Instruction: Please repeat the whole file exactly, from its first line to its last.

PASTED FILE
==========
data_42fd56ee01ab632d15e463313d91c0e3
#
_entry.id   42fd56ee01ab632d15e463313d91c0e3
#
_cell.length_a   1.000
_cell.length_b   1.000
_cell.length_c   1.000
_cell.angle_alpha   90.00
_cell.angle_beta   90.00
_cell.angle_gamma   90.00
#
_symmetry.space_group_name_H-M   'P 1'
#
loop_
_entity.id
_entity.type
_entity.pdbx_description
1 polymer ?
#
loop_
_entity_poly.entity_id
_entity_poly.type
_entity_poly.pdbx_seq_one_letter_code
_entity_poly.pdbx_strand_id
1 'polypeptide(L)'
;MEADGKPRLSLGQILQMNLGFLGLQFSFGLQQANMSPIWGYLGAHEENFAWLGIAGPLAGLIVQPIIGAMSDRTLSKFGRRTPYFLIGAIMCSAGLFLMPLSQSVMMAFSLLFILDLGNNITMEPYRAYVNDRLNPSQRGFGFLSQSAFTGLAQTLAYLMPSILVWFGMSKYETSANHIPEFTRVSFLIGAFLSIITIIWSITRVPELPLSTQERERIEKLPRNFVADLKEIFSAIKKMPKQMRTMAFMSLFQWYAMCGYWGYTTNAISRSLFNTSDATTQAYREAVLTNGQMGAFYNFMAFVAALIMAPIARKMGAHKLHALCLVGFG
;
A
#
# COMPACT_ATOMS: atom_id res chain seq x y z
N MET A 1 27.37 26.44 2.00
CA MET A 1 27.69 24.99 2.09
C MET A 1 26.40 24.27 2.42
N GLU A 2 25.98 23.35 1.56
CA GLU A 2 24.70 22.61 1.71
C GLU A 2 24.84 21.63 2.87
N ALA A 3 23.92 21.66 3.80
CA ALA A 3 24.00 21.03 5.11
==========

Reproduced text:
data_42fd56ee01ab632d15e463313d91c0e3
#
_entry.id   42fd56ee01ab632d15e463313d91c0e3
#
_cell.length_a   1.000
_cell.length_b   1.000
_cell.length_c   1.000
_cell.angle_alpha   90.00
_cell.angle_beta   90.00
_cell.angle_gamma   90.00
#
_symmetry.space_group_name_H-M   'P 1'
#
loop_
_entity.id
_entity.type
_entity.pdbx_description
1 polymer ?
#
loop_
_entity_poly.entity_id
_entity_poly.type
_entity_poly.pdbx_seq_one_letter_code
_entity_poly.pdbx_strand_id
1 'polypeptide(L)'
;MEADGKPRLSLGQILQMNLGFLGLQFSFGLQQANMSPIWGYLGAHEENFAWLGIAGPLAGLIVQPIIGAMSDRTLSKFGRRTPYFLIGAIMCSAGLFLMPLSQSVMMAFSLLFILDLGNNITMEPYRAYVNDRLNPSQRGFGFLSQSAFTGLAQTLAYLMPSILVWFGMSKYETSANHIPEFTRVSFLIGAFLSIITIIWSITRVPELPLSTQERERIEKLPRNFVADLKEIFSAIKKMPKQMRTMAFMSLFQWYAMCGYWGYTTNAISRSLFNTSDATTQAYREAVLTNGQMGAFYNFMAFVAALIMAPIARKMGAHKLHALCLVGFG
;
A
#
# COMPACT_ATOMS: atom_id res chain seq x y z
N MET A 1 27.37 26.44 2.00
CA MET A 1 27.69 24.99 2.09
C MET A 1 26.40 24.27 2.42
N GLU A 2 25.98 23.35 1.56
CA GLU A 2 24.70 22.61 1.71
C GLU A 2 24.84 21.63 2.87
N ALA A 3 23.92 21.66 3.80
CA ALA A 3 24.00 21.03 5.11